As Día de los Muertos has grown in popularity in the United States, so have the misconceptions surrounding it.
In researching the most common falsities associated with Muertos, we were a bit overwhelmed. There were too many! We’re going to try to clarify a few, and hopefully provide some helpful information for those seeking to learn more about this very special Mexican holiday.
• Muertos Does Not Celebrate Death
Before European contact, death for the Mexica and other Indigenous Peoples was not seen as final. Death was the place of silence, of regeneration; it was a natural part of life.
Because Día de los Muertos uses skulls and skeletons as symbols; and because, of course, it’s called Day of the Dead in English, the assumption by many is that it celebrates death. It really celebrates the lives of our ancestors and deceased loved ones.
• Muertos Is Not Mexican Halloween
There’s no such thing as “Mexican Halloween.” Halloween and Muertos are two completely separate things that aside from proximity in date, have really nothing to do with each other.
A traditional Muertos celebration includes offerings of food (pan de muerto, mole, etc.), water, tobacco, fruit, sweets (sugar skulls) and alcohol (depending on the deceased).
Blood, ghoul, spiders and spider webs, and Halloween motifs are not traditional elements of a Muertos celebration.
• Muertos Is Not Latino
Most serious scholars and news outlets refer to Muertos as Mexican Day of the Dead. However, several make the mistake of calling it a Latin American holiday; some even claim it originated in Spain.
Yes, Día de los Muertos is celebrated on the Catholic All Saints Day and All Souls Day, but let us not confuse the traditional with the colonized.
Long before our ancestors ever heard the words “Día de los Fieles Difuntos” and were forced to follow the Catholic calendar, they were following their own calendar, both solar and ceremonial, and were honoring their deceased in months long festivals.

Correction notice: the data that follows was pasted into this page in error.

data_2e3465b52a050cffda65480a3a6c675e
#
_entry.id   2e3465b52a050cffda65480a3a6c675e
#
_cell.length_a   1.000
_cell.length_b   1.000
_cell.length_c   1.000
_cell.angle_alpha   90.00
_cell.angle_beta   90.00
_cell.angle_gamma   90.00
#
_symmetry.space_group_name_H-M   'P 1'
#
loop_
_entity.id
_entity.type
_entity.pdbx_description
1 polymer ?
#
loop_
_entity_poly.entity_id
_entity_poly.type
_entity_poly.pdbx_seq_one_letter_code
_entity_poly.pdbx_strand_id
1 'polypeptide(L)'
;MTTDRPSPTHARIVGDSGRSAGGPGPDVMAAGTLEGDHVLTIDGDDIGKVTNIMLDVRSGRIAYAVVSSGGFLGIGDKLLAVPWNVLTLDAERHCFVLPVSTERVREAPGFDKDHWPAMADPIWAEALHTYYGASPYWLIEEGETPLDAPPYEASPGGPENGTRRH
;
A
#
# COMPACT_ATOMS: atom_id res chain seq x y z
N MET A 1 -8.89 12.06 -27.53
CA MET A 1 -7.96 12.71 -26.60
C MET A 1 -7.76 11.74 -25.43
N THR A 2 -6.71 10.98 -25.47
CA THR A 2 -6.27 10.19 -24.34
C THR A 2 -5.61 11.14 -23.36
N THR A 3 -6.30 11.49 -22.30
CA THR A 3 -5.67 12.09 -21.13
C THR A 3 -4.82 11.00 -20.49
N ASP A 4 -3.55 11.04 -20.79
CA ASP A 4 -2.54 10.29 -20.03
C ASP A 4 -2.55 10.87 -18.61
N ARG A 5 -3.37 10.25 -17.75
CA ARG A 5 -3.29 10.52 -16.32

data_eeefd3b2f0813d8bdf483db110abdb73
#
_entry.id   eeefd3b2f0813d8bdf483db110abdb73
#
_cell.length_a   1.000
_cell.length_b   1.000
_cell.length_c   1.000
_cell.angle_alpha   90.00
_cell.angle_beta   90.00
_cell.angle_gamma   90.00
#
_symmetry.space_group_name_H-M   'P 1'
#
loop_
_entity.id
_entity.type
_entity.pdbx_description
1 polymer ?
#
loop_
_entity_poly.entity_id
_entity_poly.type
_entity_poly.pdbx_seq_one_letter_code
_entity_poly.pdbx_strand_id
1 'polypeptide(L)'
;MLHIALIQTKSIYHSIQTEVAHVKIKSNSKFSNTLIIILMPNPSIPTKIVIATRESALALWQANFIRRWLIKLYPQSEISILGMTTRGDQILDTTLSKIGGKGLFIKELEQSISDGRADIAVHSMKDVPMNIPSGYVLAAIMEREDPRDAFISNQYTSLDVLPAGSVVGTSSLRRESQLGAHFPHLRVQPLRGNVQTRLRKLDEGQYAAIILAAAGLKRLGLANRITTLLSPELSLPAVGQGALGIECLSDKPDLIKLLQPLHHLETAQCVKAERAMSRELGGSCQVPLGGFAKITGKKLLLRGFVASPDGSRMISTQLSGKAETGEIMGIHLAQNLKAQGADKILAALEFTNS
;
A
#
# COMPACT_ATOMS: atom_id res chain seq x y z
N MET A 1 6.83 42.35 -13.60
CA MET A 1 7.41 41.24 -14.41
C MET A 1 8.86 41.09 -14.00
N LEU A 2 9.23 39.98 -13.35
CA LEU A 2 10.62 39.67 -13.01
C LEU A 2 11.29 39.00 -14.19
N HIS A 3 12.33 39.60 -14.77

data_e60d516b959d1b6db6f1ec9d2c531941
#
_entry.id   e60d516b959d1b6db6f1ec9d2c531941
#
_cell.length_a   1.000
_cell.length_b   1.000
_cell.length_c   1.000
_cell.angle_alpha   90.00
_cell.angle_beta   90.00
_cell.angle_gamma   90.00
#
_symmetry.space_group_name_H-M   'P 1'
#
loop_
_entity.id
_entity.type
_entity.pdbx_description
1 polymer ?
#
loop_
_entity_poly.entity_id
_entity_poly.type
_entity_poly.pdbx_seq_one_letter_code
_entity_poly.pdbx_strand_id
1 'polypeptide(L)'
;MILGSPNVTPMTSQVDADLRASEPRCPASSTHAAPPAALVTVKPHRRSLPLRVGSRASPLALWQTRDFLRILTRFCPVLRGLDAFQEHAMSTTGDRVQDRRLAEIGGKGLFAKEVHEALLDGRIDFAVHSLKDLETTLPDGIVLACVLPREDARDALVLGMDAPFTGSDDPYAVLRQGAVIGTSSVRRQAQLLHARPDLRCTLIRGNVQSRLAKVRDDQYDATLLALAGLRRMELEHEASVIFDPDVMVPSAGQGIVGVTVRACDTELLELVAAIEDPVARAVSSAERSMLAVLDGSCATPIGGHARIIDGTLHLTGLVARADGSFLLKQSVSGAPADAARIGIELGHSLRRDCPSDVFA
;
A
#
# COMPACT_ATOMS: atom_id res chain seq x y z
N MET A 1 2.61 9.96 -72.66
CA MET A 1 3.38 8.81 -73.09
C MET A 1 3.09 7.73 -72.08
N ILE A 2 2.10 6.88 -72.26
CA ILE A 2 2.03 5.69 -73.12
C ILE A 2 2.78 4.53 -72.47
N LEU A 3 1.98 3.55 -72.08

The fact that today we celebrate Día de los Muertos on November 1 and 2 — the same days many others honor their dead — is a result of colonization, not a choice our ancestors made freely.
Nevertheless, the essence of Muertos is directly tied to the ancient ways of our ancestors. Whether it’s sugar skulls, papel picado, pan de muerto, cempasúchil, and even “La Catrina,” — all which are uniquely Mexican — Muertos is an affirmation of our Indigenous heritage. Calling it a Latin American holiday is simply inaccurate.
• Muertos Is Mexican
Día de los Muertos, or Día de Muertos, as it’s more commonly known in Mexico, is an Indigenous Mexican holiday that traces its origins to two 20-day festivals that were once a part of the Mexica (Aztec) ceremonial calendar.
The first, Miccailhuitontli, which means Feast to the Revered Deceased, is believed to have been celebrated between present day July 12 and July 31. It honored deceased children.
The second 20-day festival, Huey Miccailhuitontli, or Feast to the Greatly Revered Deceased, was likely celebrated from present day August 1 to August 20. This festival honored deceased adults.
In 2003, UNESCO proclaimed Mexico’s “Indigenous festivity dedicated to the dead” as an Intangible Cultural Heritage of Humanity.
• Muertos Is Revolutionary
Artist José Guadalupe Posada’s famous Calavera Garbancera, more commonly known as “La Catrina,” was made in protest of the Porfiriato, the regime of Mexican dictator Porfirio Díaz, whose repressive ways led to the Mexican Revolution. Posada was mocking Mexicans who like Díaz shunned their own Indianness for the Victorian styles of the day.
Eventually, Díaz was exiled to France and the demands of Zapata and Villa were incorporated into the Mexican Constitution.
• Correct DDLM Terminology
Día de los Muertos, Día de Muertos, Fiesta de Muertos, or simply Muertos, are all correct terms.
NOTE: The Day of the Dead is celebrated in Peru, Chile, Haiti and a few other countries. It’s definitely not “just a Mexican” thing.